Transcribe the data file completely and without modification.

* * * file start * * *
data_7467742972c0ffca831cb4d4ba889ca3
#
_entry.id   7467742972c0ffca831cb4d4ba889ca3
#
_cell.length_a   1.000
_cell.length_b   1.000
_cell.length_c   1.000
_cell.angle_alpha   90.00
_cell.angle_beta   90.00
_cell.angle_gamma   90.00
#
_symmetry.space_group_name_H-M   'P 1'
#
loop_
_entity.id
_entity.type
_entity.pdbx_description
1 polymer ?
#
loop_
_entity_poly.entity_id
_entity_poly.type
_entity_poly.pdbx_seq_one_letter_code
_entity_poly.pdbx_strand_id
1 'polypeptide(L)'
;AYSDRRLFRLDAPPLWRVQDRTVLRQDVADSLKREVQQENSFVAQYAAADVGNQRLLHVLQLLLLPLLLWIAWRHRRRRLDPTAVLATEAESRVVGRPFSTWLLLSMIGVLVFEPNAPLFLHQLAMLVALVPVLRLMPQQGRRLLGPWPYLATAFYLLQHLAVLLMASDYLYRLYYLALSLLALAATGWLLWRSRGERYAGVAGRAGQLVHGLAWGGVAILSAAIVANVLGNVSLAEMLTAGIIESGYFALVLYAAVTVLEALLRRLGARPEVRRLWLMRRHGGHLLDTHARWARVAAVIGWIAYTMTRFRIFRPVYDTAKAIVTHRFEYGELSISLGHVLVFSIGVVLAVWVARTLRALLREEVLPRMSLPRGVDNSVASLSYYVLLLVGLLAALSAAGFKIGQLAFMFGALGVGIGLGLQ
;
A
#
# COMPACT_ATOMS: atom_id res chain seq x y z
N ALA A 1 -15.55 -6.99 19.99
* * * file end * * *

data_7467742972c0ffca831cb4d4ba889ca3
#
_entry.id   7467742972c0ffca831cb4d4ba889ca3
#
_cell.length_a   1.000
_cell.length_b   1.000
_cell.length_c   1.000
_cell.angle_alpha   90.00
_cell.angle_beta   90.00
_cell.angle_gamma   90.00
#
_symmetry.space_group_name_H-M   'P 1'
#
loop_
_entity.id
_entity.type
_entity.pdbx_description
1 polymer ?
#
loop_
_entity_poly.entity_id
_entity_poly.type
_entity_poly.pdbx_seq_one_letter_code
_entity_poly.pdbx_strand_id
1 'polypeptide(L)'
;AYSDRRLFRLDAPPLWRVQDRTVLRQDVADSLKREVQQENSFVAQYAAADVGNQRLLHVLQLLLLPLLLWIAWRHRRRRLDPTAVLATEAESRVVGRPFSTWLLLSMIGVLVFEPNAPLFLHQLAMLVALVPVLRLMPQQGRRLLGPWPYLATAFYLLQHLAVLLMASDYLYRLYYLALSLLALAATGWLLWRSRGERYAGVAGRAGQLVHGLAWGGVAILSAAIVANVLGNVSLAEMLTAGIIESGYFALVLYAAVTVLEALLRRLGARPEVRRLWLMRRHGGHLLDTHARWARVAAVIGWIAYTMTRFRIFRPVYDTAKAIVTHRFEYGELSISLGHVLVFSIGVVLAVWVARTLRALLREEVLPRMSLPRGVDNSVASLSYYVLLLVGLLAALSAAGFKIGQLAFMFGALGVGIGLGLQ
;
A
#
# COMPACT_ATOMS: atom_id res chain seq x y z
N ALA A 1 -15.55 -6.99 19.99